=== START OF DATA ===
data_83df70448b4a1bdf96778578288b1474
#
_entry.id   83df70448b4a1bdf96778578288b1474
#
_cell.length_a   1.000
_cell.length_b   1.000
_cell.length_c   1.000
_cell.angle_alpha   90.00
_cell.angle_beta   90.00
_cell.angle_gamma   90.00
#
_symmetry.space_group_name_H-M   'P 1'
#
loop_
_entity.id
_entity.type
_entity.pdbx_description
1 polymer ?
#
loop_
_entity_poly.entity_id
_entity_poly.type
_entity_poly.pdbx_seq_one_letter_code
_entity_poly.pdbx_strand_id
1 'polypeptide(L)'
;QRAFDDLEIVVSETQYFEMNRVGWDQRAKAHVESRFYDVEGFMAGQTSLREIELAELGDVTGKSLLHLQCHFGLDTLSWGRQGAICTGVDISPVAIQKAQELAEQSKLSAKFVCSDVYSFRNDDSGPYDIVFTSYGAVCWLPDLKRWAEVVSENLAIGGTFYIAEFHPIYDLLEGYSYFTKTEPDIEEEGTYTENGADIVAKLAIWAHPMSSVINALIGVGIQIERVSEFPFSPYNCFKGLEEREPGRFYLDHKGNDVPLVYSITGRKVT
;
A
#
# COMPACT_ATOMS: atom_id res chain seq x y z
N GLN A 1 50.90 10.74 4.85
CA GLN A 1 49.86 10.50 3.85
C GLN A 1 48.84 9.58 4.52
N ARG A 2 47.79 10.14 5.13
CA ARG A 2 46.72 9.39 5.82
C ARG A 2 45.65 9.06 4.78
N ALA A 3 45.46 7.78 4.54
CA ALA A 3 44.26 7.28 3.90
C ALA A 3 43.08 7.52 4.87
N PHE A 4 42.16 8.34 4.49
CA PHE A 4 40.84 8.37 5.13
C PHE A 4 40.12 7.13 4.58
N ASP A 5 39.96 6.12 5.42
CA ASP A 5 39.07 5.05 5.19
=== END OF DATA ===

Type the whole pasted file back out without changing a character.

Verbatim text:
data_83df70448b4a1bdf96778578288b1474
#
_entry.id   83df70448b4a1bdf96778578288b1474
#
_cell.length_a   1.000
_cell.length_b   1.000
_cell.length_c   1.000
_cell.angle_alpha   90.00
_cell.angle_beta   90.00
_cell.angle_gamma   90.00
#
_symmetry.space_group_name_H-M   'P 1'
#
loop_
_entity.id
_entity.type
_entity.pdbx_description
1 polymer ?
#
loop_
_entity_poly.entity_id
_entity_poly.type
_entity_poly.pdbx_seq_one_letter_code
_entity_poly.pdbx_strand_id
1 'polypeptide(L)'
;QRAFDDLEIVVSETQYFEMNRVGWDQRAKAHVESRFYDVEGFMAGQTSLREIELAELGDVTGKSLLHLQCHFGLDTLSWGRQGAICTGVDISPVAIQKAQELAEQSKLSAKFVCSDVYSFRNDDSGPYDIVFTSYGAVCWLPDLKRWAEVVSENLAIGGTFYIAEFHPIYDLLEGYSYFTKTEPDIEEEGTYTENGADIVAKLAIWAHPMSSVINALIGVGIQIERVSEFPFSPYNCFKGLEEREPGRFYLDHKGNDVPLVYSITGRKVT
;
A
#
# COMPACT_ATOMS: atom_id res chain seq x y z
N GLN A 1 50.90 10.74 4.85
CA GLN A 1 49.86 10.50 3.85
C GLN A 1 48.84 9.58 4.52
N ARG A 2 47.79 10.14 5.13
CA ARG A 2 46.72 9.39 5.82
C ARG A 2 45.65 9.06 4.78
N ALA A 3 45.46 7.78 4.54
CA ALA A 3 44.26 7.28 3.90
C ALA A 3 43.08 7.52 4.87
N PHE A 4 42.16 8.34 4.49
CA PHE A 4 40.84 8.37 5.13
C PHE A 4 40.12 7.13 4.58
N ASP A 5 39.96 6.12 5.42
CA ASP A 5 39.07 5.05 5.19